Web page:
Sellin is an official partner municipality of the UNESCO Biosphere Reserve Southeast Rügen. Three areas are considered particularly worthy of protection – the coastal zone of the Granitz, the „Schwarze See“ and the „Große Wiese“ kettle bog. But the Having, Lake Neuensien and the western shore of Lake Sellin are also among our natural treasures.
The Southeast Rügen Biosphere Reserve is one of 15 model regions in Germany. The Southeast Rügen Biosphere Reserve between Putbus, Binz and Thiessow was recognised by UNESCO in 1991. Blocky beaches and the Bodden coast, beech forests and cliffs, moors and marshes, meadows and dry grasslands have been able to develop in the area, which covers around 23,000 hectares. For around 5,000 years, man has also used this landscape, developed it culturally and thus also shaped it.
The core zones of the Southeast Rügen Biosphere Reserve include the coastal fringe zone of the Granitz, the „Schwarze See“ (Black Lake) and the „Große Wiese“ (Great Meadow) kettle bog. The forest of the Granitz is also a protected care zone, as is the nature reserve „Neuensiener und Selliner See“. The western shore of Lake Sellin, Lake Neuensien and the hills near Neuensien have been shaped by human influence over centuries. Their typical flora and fauna should be preserved for the future.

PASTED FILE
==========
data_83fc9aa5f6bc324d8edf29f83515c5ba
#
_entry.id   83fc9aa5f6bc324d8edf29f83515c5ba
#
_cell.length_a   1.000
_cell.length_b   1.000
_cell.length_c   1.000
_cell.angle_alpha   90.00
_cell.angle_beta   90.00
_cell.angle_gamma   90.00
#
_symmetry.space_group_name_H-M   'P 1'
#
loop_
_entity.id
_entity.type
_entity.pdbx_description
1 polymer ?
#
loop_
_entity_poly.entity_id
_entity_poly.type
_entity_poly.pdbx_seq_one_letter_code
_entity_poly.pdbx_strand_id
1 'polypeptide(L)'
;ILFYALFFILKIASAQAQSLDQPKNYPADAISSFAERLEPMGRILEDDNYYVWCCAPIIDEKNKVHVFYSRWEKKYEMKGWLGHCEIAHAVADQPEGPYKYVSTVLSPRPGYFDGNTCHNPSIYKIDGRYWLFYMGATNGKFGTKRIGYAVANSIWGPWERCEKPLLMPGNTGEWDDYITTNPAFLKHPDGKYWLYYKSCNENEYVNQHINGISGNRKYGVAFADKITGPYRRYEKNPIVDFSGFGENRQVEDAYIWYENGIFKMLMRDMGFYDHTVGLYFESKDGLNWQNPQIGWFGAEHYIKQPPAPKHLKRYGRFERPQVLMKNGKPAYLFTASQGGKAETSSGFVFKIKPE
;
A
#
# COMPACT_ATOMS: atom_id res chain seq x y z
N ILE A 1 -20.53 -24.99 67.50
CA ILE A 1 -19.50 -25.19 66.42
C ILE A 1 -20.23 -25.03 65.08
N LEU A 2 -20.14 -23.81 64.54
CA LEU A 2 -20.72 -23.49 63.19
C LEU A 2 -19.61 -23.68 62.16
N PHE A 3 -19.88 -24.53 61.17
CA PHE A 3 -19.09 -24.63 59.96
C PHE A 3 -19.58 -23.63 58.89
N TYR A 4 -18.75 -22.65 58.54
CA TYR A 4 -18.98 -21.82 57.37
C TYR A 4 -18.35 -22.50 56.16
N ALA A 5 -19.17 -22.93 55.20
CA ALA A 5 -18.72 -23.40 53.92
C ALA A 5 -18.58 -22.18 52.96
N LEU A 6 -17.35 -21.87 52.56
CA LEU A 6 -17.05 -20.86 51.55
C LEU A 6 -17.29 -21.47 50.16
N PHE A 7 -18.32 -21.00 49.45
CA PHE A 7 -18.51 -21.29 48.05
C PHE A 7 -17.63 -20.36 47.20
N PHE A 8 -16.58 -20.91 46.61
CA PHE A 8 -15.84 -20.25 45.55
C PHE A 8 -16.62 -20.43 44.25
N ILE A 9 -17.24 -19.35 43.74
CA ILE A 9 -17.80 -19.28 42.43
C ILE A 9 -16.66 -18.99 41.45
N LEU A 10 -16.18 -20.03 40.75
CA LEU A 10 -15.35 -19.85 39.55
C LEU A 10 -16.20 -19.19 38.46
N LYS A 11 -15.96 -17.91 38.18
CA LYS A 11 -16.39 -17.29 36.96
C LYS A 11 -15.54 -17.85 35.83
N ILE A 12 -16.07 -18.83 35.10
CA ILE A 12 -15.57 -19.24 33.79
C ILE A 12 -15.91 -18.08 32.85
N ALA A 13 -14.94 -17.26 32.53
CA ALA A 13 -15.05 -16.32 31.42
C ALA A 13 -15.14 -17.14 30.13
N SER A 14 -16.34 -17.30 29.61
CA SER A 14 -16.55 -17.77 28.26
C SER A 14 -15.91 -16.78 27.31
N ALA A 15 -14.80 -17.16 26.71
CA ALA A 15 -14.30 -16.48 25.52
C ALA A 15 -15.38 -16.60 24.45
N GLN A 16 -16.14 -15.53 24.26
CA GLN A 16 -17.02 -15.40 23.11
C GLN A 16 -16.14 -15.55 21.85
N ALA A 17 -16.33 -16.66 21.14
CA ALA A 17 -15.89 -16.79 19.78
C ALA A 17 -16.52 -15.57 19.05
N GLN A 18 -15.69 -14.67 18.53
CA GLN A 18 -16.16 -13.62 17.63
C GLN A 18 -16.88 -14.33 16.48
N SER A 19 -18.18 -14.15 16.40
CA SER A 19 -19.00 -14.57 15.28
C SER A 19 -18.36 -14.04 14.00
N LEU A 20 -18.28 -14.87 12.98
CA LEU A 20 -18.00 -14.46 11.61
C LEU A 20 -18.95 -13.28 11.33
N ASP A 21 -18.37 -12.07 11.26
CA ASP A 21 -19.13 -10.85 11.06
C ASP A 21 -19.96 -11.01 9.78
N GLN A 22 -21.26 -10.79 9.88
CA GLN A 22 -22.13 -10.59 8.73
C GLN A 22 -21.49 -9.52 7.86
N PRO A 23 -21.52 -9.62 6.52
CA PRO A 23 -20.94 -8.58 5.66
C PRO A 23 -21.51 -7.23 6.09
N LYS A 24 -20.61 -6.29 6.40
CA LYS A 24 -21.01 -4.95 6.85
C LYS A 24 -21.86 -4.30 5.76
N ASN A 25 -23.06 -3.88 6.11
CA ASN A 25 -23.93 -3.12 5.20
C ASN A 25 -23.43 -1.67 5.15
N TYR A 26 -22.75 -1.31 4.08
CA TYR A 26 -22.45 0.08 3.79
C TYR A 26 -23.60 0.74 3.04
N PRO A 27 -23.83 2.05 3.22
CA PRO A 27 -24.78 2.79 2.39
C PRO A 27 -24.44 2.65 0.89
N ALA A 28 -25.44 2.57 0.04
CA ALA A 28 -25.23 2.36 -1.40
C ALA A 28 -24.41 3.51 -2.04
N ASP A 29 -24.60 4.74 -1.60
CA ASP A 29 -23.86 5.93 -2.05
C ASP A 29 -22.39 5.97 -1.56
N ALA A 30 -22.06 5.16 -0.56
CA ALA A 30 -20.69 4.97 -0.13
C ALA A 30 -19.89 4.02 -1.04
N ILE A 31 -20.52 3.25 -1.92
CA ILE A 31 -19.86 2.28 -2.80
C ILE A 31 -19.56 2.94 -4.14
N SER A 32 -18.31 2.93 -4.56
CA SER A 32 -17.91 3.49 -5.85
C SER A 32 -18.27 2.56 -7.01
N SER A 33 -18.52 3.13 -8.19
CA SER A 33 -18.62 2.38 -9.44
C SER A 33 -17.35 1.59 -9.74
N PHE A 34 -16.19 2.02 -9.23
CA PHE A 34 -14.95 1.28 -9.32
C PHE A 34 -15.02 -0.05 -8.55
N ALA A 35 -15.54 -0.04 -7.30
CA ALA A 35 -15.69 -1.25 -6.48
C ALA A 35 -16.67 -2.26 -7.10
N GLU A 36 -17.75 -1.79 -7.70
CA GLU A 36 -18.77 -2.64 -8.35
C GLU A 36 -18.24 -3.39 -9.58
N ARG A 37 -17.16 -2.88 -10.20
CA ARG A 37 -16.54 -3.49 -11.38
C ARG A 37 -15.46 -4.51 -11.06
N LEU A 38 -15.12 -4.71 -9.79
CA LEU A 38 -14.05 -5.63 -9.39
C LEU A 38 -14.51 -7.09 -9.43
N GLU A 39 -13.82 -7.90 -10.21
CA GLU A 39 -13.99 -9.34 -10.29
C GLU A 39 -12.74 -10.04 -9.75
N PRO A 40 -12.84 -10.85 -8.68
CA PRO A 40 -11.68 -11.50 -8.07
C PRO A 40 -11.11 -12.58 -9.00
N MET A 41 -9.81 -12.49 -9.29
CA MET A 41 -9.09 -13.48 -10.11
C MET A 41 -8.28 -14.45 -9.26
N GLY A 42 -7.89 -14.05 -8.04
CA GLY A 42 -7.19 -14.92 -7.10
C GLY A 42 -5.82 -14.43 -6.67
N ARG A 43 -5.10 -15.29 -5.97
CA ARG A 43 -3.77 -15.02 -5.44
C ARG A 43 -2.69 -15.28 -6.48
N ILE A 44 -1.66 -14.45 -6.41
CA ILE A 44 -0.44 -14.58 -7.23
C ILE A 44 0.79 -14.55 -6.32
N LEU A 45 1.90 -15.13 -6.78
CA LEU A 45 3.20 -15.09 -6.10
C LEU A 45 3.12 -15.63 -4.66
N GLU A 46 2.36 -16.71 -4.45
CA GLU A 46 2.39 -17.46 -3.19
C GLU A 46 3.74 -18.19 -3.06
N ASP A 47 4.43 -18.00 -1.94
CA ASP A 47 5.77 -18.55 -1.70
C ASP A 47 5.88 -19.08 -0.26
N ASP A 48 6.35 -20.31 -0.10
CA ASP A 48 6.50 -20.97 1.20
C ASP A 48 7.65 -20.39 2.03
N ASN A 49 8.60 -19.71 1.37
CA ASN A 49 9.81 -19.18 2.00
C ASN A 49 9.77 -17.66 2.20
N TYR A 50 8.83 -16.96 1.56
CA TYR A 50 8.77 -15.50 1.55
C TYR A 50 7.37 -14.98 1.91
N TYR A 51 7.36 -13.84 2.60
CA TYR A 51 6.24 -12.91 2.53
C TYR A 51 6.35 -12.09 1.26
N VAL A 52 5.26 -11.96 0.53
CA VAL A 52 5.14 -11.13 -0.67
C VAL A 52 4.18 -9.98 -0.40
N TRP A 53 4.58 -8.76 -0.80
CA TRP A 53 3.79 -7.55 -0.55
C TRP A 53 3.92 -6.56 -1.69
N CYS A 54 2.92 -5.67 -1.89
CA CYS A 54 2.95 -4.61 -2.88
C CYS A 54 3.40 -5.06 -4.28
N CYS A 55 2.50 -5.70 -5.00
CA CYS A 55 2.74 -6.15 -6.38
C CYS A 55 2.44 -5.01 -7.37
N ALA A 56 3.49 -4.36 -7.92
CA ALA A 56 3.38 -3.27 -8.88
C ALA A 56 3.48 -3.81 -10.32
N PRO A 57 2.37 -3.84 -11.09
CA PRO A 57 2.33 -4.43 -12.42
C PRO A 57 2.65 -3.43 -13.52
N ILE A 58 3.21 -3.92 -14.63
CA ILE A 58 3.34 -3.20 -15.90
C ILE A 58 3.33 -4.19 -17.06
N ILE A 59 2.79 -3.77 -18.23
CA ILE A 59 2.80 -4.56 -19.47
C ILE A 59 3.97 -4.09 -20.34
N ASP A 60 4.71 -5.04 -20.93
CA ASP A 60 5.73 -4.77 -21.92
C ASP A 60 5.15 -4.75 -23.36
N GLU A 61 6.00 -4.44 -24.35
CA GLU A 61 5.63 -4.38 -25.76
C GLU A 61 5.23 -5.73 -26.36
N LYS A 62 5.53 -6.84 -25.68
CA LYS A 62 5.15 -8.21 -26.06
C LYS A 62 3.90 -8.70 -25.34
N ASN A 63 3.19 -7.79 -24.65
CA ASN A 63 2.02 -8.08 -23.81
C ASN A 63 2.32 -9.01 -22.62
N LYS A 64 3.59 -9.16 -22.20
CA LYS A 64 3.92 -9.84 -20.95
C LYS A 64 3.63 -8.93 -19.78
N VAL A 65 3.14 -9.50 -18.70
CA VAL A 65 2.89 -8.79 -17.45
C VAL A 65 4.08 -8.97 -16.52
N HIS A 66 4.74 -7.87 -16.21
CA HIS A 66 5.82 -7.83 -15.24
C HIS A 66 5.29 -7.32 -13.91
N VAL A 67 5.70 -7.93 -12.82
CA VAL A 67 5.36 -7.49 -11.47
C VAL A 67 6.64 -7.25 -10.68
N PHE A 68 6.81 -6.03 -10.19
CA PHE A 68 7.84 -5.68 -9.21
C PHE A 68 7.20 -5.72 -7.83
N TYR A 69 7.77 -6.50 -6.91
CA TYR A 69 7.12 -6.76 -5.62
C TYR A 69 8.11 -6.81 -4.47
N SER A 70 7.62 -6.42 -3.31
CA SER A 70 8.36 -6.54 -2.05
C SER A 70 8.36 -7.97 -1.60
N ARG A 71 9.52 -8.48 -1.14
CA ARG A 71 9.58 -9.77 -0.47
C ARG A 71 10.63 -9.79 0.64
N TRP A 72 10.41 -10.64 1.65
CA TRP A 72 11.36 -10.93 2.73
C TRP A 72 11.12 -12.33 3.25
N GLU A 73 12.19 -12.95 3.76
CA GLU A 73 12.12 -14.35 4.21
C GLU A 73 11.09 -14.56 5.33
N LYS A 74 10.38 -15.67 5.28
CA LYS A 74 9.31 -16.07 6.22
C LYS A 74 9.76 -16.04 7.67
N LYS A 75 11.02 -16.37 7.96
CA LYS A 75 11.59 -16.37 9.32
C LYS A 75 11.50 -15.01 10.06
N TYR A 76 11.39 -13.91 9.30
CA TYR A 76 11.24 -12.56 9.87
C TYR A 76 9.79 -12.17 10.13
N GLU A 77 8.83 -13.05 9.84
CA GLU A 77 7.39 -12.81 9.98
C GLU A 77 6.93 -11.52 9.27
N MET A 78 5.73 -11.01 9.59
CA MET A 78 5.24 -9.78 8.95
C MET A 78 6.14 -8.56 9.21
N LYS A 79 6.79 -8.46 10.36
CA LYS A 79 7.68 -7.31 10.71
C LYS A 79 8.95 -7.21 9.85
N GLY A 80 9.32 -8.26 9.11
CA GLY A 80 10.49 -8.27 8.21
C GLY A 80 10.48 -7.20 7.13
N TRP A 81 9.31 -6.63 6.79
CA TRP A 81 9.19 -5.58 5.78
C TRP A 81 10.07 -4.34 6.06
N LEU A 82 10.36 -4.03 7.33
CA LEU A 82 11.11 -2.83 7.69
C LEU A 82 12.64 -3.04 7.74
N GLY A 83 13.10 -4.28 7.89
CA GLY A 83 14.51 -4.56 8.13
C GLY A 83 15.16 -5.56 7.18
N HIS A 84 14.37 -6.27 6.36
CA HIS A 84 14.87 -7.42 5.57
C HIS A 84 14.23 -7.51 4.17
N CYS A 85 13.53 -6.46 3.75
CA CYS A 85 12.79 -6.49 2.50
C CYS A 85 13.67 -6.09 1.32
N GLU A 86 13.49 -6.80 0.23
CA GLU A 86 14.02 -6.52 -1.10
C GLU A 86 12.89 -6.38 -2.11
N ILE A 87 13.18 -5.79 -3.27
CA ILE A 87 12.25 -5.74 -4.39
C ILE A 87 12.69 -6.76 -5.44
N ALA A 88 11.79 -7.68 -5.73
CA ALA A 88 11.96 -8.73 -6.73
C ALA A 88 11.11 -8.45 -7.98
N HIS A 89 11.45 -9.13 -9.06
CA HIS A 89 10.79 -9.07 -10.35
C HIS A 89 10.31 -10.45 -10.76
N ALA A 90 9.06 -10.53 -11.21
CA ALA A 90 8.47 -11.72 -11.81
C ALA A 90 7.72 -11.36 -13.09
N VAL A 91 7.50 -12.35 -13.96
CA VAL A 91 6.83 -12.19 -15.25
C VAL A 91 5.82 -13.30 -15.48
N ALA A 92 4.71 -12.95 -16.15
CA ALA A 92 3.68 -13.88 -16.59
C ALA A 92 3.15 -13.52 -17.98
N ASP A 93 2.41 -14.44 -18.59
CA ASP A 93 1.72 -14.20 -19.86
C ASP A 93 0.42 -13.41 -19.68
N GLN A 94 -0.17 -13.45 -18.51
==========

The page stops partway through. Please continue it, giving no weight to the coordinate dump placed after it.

The Granitz forest is one of the largest and oldest forest areas on the island of Rügen. Liverworts, lilies of the valley and primroses blossom in the nature reserve – the grey seal, the great crested newt and the slender nappy snail are also at home there. Typical for the unique coastal region are also the block beaches. They were formed by coastal erosion after the surf had gradually attacked the steep shore. The sea took everything with it, except for the huge boulders.
Stoneworts, broom and rowan trees, rare geese and whistling ducks are at home here. The nature reserve covers an area of 234 hectares and consists of three sub-areas: Lake Neuensien, the western shore of Lake Sellin and the hills near the village of Neuensien. Shallow waters, protective reeds, wet areas and open salt marshes are an ideal habitat especially for birdlife. This landscape was created after the last ice age and was settled early on.